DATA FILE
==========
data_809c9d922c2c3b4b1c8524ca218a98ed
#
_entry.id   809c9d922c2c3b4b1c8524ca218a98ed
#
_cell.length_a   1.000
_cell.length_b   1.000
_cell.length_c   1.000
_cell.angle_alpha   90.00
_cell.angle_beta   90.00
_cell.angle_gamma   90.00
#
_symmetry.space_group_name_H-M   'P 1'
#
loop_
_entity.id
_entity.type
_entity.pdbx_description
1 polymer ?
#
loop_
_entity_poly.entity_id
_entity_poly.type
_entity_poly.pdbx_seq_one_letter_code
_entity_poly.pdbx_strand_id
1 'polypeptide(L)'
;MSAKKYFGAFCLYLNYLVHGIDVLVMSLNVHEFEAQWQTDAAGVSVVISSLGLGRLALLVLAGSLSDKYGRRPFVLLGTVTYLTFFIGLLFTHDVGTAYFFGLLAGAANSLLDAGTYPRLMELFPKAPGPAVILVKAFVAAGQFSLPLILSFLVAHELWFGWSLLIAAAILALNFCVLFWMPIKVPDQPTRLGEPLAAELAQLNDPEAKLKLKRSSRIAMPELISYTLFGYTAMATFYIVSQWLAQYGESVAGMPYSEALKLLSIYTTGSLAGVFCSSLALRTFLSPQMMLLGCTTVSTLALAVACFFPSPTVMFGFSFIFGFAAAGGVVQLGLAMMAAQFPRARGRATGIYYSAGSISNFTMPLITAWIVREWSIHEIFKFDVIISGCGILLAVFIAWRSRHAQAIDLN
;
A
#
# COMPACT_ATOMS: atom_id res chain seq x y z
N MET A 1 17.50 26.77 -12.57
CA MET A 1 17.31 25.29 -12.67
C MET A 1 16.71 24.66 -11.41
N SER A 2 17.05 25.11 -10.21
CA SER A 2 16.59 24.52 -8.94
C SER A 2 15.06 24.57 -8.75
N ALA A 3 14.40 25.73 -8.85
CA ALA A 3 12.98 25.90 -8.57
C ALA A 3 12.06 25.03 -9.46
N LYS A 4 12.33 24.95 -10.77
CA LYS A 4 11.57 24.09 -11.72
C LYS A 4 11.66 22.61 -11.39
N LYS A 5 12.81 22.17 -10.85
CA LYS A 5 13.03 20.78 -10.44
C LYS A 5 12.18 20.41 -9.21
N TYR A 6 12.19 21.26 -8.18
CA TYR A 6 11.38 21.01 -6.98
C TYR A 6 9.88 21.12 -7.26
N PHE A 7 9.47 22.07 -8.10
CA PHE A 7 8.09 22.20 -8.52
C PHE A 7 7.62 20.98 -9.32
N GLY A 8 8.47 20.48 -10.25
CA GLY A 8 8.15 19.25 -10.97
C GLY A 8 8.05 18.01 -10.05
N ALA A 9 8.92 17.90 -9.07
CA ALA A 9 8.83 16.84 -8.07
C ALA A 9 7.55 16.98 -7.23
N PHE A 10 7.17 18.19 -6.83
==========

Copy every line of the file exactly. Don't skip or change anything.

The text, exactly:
data_809c9d922c2c3b4b1c8524ca218a98ed
#
_entry.id   809c9d922c2c3b4b1c8524ca218a98ed
#
_cell.length_a   1.000
_cell.length_b   1.000
_cell.length_c   1.000
_cell.angle_alpha   90.00
_cell.angle_beta   90.00
_cell.angle_gamma   90.00
#
_symmetry.space_group_name_H-M   'P 1'
#
loop_
_entity.id
_entity.type
_entity.pdbx_description
1 polymer ?
#
loop_
_entity_poly.entity_id
_entity_poly.type
_entity_poly.pdbx_seq_one_letter_code
_entity_poly.pdbx_strand_id
1 'polypeptide(L)'
;MSAKKYFGAFCLYLNYLVHGIDVLVMSLNVHEFEAQWQTDAAGVSVVISSLGLGRLALLVLAGSLSDKYGRRPFVLLGTVTYLTFFIGLLFTHDVGTAYFFGLLAGAANSLLDAGTYPRLMELFPKAPGPAVILVKAFVAAGQFSLPLILSFLVAHELWFGWSLLIAAAILALNFCVLFWMPIKVPDQPTRLGEPLAAELAQLNDPEAKLKLKRSSRIAMPELISYTLFGYTAMATFYIVSQWLAQYGESVAGMPYSEALKLLSIYTTGSLAGVFCSSLALRTFLSPQMMLLGCTTVSTLALAVACFFPSPTVMFGFSFIFGFAAAGGVVQLGLAMMAAQFPRARGRATGIYYSAGSISNFTMPLITAWIVREWSIHEIFKFDVIISGCGILLAVFIAWRSRHAQAIDLN
;
A
#
# COMPACT_ATOMS: atom_id res chain seq x y z
N MET A 1 17.50 26.77 -12.57
CA MET A 1 17.31 25.29 -12.67
C MET A 1 16.71 24.66 -11.41
N SER A 2 17.05 25.11 -10.21
CA SER A 2 16.59 24.52 -8.94
C SER A 2 15.06 24.57 -8.75
N ALA A 3 14.40 25.73 -8.85
CA ALA A 3 12.98 25.90 -8.57
C ALA A 3 12.06 25.03 -9.46
N LYS A 4 12.33 24.95 -10.77
CA LYS A 4 11.57 24.09 -11.72
C LYS A 4 11.66 22.61 -11.39
N LYS A 5 12.81 22.17 -10.85
CA LYS A 5 13.03 20.78 -10.44
C LYS A 5 12.18 20.41 -9.21
N TYR A 6 12.19 21.26 -8.18
CA TYR A 6 11.38 21.01 -6.98
C TYR A 6 9.88 21.12 -7.26
N PHE A 7 9.47 22.07 -8.10
CA PHE A 7 8.09 22.20 -8.52
C PHE A 7 7.62 20.98 -9.32
N GLY A 8 8.47 20.48 -10.25
CA GLY A 8 8.15 19.25 -10.97
C GLY A 8 8.05 18.01 -10.05
N ALA A 9 8.92 17.90 -9.07
CA ALA A 9 8.83 16.84 -8.07
C ALA A 9 7.55 16.98 -7.23
N PHE A 10 7.17 18.19 -6.83